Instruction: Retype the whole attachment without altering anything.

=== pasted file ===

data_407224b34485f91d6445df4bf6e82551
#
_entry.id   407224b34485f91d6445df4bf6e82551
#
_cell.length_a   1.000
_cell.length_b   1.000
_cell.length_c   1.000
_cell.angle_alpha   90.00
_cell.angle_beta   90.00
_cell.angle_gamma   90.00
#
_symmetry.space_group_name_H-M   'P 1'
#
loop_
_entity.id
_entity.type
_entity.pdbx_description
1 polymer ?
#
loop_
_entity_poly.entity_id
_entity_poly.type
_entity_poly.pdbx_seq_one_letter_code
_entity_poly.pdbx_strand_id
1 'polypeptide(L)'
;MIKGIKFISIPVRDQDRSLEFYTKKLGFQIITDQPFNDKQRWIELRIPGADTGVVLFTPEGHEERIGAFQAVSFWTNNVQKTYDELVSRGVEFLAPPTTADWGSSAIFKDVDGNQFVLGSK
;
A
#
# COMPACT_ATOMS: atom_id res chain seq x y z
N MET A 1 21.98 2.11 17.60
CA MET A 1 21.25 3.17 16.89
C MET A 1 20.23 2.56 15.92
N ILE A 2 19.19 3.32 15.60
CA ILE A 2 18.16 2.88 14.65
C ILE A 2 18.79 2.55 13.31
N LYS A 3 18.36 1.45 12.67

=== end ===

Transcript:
data_407224b34485f91d6445df4bf6e82551
#
_entry.id   407224b34485f91d6445df4bf6e82551
#
_cell.length_a   1.000
_cell.length_b   1.000
_cell.length_c   1.000
_cell.angle_alpha   90.00
_cell.angle_beta   90.00
_cell.angle_gamma   90.00
#
_symmetry.space_group_name_H-M   'P 1'
#
loop_
_entity.id
_entity.type
_entity.pdbx_description
1 polymer ?
#
loop_
_entity_poly.entity_id
_entity_poly.type
_entity_poly.pdbx_seq_one_letter_code
_entity_poly.pdbx_strand_id
1 'polypeptide(L)'
;MIKGIKFISIPVRDQDRSLEFYTKKLGFQIITDQPFNDKQRWIELRIPGADTGVVLFTPEGHEERIGAFQAVSFWTNNVQKTYDELVSRGVEFLAPPTTADWGSSAIFKDVDGNQFVLGSK
;
A
#
# COMPACT_ATOMS: atom_id res chain seq x y z
N MET A 1 21.98 2.11 17.60
CA MET A 1 21.25 3.17 16.89
C MET A 1 20.23 2.56 15.92
N ILE A 2 19.19 3.32 15.60
CA ILE A 2 18.16 2.88 14.65
C ILE A 2 18.79 2.55 13.31
N LYS A 3 18.36 1.45 12.67